The Internet of Things (IoT) is enabling us to connect everything to the Internet, from light bulbs to tooth brushes, alarm systems and garage doors, and more. With that connection comes concern about privacy, hackers, and unauthorized use of personal data. But most people don’t care, at least not enough to read all the appropriate terms of service agreements to see what kind of personal data they’re giving up. We are still in the early stages of the digital revolution and there won’t be any going back. However, we’ll face some challenges along the way to a utopian world where all of our data will be safe and secure on the network. As French Philosopher Paul Virilio once said, “Every technology carries its own negativity, which is invented at the same time as the technical progress.” The nature of connectivity comes with intrinsic vulnerabilities. Everything that’s connected is vulnerable to cyberattacks and privacy violations.
There is no uniform definition for the IoT. The Institute of Electrical Engineering and Electronic Engineers (IEEE) uses the most nuanced definition: a self-configuring and adaptive system consisting of networks of sensors and smart objects whose purpose is to interconnect all things, including everyday industrial objects, in such a way as to make them intelligent, programmable and more capable of interacting with humans. But regardless of the preferred definition we can be assured of three things; it consists of physical devices; the physical devices are connected to a network; and the devices are “smart.” During the early 80s, there were multiple people assigned to a one computer. They performed tasks such as word processing and spreadsheet functions. Computers were there, but still rare. We were in a transition period when computers and typewriters lived side-by-side and most office functions were still completed manually. Computer time was divided between several users within an office and those lucky users were trained by the people from the companies that provided the software, or the few IT people that worked directly for the company using the computer. Later, when computers became more prevalent, both in the workplace and for private users, the physical CPU in each computer was still the only gateway to the internet and the main connection to other networked computers.
Now, the IoT allows us to be connected via several devices in our home — sprinkler systems, thermostats, security systems, air conditioners, washers and dryers, televisions, refrigerators, light bulbs, shirts, and even cooking appliances, just to name a few. The ratio of devices-to-users has gone from several users for one computer to one person for several computers, with new devices replacing the single multi-function computers with several single function microprocessors. The home thermostat, for example, can speak to several items in the home to determine whether someone is there or not, which insures the alarms are on, which is connected to surveillance camera, whose sensors monitor the dog dog, and so on. From a privacy protection standpoint, instead of protecting against one vulnerability, now there are hundreds of potential vulnerabilities to mitigate. The danger of the IoT is that it produces a large amounts of personal data and used for advertising, like a washing machine application that sends advertising for detergent when it knows you’re about to run out. There’s a possibility that this data collection can be used for social engineering, or just another avenue for hackers to steal personal information. But do people really care?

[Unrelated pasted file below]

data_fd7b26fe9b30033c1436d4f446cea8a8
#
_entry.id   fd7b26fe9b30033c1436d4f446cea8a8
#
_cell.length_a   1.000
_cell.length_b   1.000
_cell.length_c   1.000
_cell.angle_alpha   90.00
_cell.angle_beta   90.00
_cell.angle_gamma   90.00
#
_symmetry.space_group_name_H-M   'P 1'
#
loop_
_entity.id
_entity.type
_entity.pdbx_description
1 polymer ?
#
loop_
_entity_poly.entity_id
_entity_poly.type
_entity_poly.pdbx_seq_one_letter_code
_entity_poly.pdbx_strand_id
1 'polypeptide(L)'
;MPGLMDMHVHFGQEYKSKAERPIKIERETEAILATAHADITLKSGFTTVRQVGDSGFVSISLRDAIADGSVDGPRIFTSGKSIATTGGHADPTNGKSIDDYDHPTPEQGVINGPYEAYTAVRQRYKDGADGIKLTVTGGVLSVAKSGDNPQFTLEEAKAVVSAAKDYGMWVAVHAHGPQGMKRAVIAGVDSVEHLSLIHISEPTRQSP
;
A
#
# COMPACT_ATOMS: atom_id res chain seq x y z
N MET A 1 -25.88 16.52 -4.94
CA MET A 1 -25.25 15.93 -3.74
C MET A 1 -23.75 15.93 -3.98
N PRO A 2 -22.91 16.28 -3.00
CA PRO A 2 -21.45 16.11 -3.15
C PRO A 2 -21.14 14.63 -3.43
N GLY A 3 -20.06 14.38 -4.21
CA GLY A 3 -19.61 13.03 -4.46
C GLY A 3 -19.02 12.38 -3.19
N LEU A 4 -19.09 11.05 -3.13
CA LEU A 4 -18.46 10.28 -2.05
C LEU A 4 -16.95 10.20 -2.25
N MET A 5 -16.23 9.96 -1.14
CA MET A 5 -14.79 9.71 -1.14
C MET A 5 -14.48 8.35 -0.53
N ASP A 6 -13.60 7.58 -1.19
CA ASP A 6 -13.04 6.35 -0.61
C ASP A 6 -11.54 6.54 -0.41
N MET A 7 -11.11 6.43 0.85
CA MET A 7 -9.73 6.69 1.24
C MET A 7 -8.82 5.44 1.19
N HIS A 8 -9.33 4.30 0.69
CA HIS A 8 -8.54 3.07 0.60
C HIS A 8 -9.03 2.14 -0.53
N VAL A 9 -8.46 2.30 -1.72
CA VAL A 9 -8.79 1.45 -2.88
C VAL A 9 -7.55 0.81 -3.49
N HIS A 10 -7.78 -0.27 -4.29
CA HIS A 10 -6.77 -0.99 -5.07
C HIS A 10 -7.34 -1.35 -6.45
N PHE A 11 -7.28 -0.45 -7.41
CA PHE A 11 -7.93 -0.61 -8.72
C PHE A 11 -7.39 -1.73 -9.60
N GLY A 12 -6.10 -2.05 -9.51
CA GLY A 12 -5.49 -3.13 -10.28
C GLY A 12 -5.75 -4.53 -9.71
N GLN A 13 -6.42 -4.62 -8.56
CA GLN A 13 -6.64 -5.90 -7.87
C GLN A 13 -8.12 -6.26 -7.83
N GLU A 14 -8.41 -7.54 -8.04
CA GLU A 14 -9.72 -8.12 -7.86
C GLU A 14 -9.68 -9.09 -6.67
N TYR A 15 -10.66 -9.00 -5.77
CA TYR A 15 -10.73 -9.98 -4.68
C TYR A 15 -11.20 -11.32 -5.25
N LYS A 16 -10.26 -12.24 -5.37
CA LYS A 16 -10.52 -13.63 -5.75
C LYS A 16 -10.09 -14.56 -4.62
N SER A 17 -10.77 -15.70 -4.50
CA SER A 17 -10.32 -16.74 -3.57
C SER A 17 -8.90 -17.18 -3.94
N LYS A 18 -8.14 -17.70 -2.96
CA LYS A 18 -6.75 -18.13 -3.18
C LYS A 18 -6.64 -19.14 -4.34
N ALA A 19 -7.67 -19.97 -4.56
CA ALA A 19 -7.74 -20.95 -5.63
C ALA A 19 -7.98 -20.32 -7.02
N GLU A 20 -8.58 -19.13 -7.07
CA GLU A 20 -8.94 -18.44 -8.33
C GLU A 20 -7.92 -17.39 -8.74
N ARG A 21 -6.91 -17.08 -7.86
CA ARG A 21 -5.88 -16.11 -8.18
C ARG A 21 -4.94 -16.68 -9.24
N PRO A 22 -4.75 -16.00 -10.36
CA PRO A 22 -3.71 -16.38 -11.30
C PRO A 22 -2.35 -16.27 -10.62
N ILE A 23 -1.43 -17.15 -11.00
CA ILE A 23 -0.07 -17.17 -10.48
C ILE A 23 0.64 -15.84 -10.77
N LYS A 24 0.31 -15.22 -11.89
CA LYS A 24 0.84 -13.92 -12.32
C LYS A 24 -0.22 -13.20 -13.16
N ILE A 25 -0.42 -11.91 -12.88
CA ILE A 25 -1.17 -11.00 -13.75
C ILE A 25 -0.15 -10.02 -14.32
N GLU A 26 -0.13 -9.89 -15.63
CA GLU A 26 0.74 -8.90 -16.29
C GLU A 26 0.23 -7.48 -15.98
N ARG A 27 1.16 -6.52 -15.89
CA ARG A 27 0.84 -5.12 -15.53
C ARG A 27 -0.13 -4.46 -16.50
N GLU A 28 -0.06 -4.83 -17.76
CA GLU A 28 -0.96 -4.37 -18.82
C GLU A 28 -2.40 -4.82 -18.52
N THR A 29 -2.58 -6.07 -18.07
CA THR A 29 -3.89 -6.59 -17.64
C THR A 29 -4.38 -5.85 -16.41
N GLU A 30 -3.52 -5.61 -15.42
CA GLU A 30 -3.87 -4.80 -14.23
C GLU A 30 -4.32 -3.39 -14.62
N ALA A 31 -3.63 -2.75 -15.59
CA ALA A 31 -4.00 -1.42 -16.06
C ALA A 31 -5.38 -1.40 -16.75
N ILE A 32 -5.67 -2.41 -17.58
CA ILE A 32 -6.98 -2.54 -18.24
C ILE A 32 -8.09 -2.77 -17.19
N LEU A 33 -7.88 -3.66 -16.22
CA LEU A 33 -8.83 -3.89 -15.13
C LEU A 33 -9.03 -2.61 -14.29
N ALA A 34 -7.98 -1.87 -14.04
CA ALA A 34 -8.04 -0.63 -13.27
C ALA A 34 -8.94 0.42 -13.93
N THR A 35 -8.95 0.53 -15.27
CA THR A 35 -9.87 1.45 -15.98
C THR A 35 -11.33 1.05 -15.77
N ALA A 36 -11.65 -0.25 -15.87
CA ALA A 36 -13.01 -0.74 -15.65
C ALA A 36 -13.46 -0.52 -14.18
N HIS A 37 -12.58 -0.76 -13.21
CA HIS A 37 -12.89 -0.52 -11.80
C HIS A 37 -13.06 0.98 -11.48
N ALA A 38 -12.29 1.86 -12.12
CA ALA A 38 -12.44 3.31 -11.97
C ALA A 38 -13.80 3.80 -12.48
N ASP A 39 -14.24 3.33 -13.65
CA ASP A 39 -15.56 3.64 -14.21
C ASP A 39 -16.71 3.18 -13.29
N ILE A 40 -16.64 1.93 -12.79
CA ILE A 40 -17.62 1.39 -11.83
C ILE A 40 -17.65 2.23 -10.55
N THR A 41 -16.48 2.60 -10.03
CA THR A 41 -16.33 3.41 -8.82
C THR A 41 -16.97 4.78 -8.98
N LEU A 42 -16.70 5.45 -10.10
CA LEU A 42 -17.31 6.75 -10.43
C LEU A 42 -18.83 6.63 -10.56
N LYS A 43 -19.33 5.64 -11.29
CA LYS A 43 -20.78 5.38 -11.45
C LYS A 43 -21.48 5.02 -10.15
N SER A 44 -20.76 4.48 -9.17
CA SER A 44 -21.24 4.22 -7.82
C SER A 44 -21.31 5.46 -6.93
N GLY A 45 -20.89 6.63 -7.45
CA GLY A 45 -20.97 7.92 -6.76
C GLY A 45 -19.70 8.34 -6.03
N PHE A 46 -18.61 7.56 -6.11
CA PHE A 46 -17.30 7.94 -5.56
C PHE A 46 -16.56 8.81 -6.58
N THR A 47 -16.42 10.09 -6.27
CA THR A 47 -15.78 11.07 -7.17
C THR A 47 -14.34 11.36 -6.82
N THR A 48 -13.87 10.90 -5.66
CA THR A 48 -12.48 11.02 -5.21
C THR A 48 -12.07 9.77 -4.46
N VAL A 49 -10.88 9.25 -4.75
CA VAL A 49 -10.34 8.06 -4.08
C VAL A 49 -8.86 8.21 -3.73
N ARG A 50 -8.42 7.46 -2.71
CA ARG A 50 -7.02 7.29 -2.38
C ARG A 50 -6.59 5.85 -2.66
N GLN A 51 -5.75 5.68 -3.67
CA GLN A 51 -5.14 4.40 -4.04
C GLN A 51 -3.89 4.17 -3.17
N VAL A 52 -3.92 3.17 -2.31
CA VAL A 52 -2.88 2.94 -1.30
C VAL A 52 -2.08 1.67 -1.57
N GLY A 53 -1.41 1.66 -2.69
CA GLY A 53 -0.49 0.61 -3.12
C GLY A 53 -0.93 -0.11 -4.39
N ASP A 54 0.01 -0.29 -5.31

In the summer of 2016, Pew Research conducted a poll of consisting of technologist, scholars, practitioners, and strategic thinkers. The poll asked respondents “… is it likely that attacks, hacks or ransomware concerns in the next decade will cause significant numbers of people to decide to disconnect, or will the trend toward greater connectivity of objects and people continue unabated?” Only 15 percent of respondents said large numbers would disconnect while the other 85 percent believe people would move more deeply into connected life. People want the convenience of connectivity above all else.
When I hike, I turn on my hiking application. In order for that application to work, I have to turn on my GPS. The GPS does a bunch of other things I did not (directly) sign up for, so when I walk into a restaurant I get a message asking if I want to rate that restaurant or take a picture of it. If I park my car in front of a store for more than a few minutes, such as a sports store, I get advertisements about the goods that store sells they think I may be interested in. And when I walk into a Brans and Noble Book store I get notices about which books I may like based on the books I’ve ordered on Amazon (and quite accurately, too), as if the two competitors are somehow speaking with each other. I understand perfectly what is going on. I could turn off the GPS feature that is tracking me if I wanted to, but it’s convenient for me. Like most people, I’m concerned about the protection of my privacy and the handling of my data, but most of us accept the risk in favor of convenience.
As an anonymous respondent to the Pew poll stated, “The stickiness and value of a connected life will be far too strong for a significant number of people to have the will or means to disconnect.” I agree.
Thomas Russell is a high school information technology teacher and retired Army Signal Corps soldier. He is the founder of SEMtech (Student Engagement and Mentoring in Technology) and an Advisory Board Member of Educating Children of Color. His hobbies include writing, photography and hiking. Contact Thomas via Russell’s Room on Facebook, or email at email@example.com, and his photography at thomasholtrussell.zenfolio.com.